Fluid Power Journal

Air/Oil Tandem Actuators: A Control-Emphasized Solution

By Travis Haynes, Application Engineer, PHD, Inc.

As automation expands across a variety of industries, the performance required of actuators becomes more diverse in terms of loading and speed. In some situations, it can be difficult to determine whether pneumatic or hydraulic actuators are the optimal choice. Air/oil tandem actuators are a compromise that can provide characteristics of both pneumatic and hydraulic operation.

In cases where lighter payload capacity or force output is needed, pneumatics may be preferred due to low operational costs. Pneumatic actuators may also be able to cycle faster than hydraulic units. However, the compressible nature of air limits how well the speed of pneumatic actuators can be controlled. Additions such as flow controls can help through metering the exhausting air, but erratic motion can still result from operating pneumatic actuators at low speeds.

Since liquids are virtually incompressible, hydraulic actuators can be operated reliably at lower speeds with smooth motion. This controlled operation lends itself to better energy handling. Hydraulic actuators can also be supplied with greater pressures, producing more force than pneumatic counterparts. In most cases, however, hydraulic operation requires greater initial and operational costs than pneumatic options.

Some applications require a combination of pneumatic and hydraulic benefits, pointing to air/oil tandem units as the ideal option. These tandem units are pneumatically operated, providing modest force output at an efficient cost. The inclusion of oil results in motion resembling that of a hydraulic unit, allowing greater speed adjustability and controlled motion. By incorporating both air and oil, tandem units eliminate disadvantages that come from using purely pneumatic or hydraulic options.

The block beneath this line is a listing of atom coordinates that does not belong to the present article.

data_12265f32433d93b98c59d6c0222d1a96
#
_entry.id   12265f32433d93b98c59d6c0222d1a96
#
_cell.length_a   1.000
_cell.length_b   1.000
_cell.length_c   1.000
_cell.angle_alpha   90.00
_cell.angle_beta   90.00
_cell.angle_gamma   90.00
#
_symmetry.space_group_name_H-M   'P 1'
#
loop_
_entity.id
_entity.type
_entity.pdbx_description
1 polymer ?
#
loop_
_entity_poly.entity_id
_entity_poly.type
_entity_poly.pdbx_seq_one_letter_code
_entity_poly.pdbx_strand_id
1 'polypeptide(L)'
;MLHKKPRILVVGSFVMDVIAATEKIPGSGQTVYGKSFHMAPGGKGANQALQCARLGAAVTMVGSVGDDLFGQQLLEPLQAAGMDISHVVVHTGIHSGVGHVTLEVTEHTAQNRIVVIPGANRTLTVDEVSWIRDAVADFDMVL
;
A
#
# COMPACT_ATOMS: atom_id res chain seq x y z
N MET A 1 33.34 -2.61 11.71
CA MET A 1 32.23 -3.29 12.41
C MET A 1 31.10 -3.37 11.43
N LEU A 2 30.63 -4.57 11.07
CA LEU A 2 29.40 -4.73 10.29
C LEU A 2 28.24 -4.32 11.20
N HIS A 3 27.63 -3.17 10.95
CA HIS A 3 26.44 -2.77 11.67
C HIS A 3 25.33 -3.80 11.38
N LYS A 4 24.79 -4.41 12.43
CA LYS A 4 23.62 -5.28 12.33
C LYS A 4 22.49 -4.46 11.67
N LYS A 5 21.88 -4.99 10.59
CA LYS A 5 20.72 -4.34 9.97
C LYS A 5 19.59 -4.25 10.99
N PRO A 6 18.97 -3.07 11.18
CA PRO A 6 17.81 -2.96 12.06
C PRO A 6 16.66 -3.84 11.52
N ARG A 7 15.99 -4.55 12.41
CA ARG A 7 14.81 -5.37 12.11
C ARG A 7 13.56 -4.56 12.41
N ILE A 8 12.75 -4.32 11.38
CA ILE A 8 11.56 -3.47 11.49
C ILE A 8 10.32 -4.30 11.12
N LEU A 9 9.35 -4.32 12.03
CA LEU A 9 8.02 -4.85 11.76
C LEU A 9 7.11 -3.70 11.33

For linear motion, an air/oil tandem cylinder would be used. The construction resembles two cylinders that are joined head-to-cap with a common piston rod. The bore of one cylinder is pneumatically driven to extend and retract the piston rod. The head and cap of the other cylinder are plumbed together, and the bore is filled with oil. As the rod extends or retracts, the oil flows from one side of the piston to the other. This results in consistent linear speed and evenly applied force through the entire stroke. An air/oil tandem cylinder can be useful in vertical stroke applications where gravity could cause excessive acceleration of a load being lowered and eliminate the need for an external stopping method.

Rotational motion can also benefit from the inclusion of oil. The construction of an air/oil tandem rotary actuator is a double-rack rotary with a cap that connects the two bores on one side of the pinion. This configuration only achieves the torque of a single-rack rotary as one side of each rack is used for oil communication.

As a rack is pressurized, the oil flows from one bore to the other via the shared cap. The torque is applied evenly through the rotation, resulting in consistent rotational speed. This smooth motion is ideal for rotations in the vertical plane in which the load’s center of gravity passes over the pinion. An air-only rotary used in this case could experience compression of the exhausting air when the mass descends, resulting in undesirable acceleration of the load and a high-energy impact. The introduction of oil avoids the compressibility issue and is a viable alternative to using a rotational counterweight.

Integrated flow controls and check valves provide the ability to set the speed in each direction of travel of an air/oil tandem unit. An oil reservoir is used to ensure a constant supply of oil to the actuator. Retaining a pressure head to the oil reservoir prevents improper displacement of oil and retains the oil within the tandem unit. The oil portion of the actuator must be properly bled before use as air trapped within the oil could result in the sporadic motion that an air/oil tandem unit is used to avoid.

The addition of oil into a pneumatically driven unit is a cost-effective option to eliminate issues that may arise from the compressible nature of air. Air/oil tandem actuators are ideal when pneumatic operation and force output must meet the speed control and steadiness of hydraulics.

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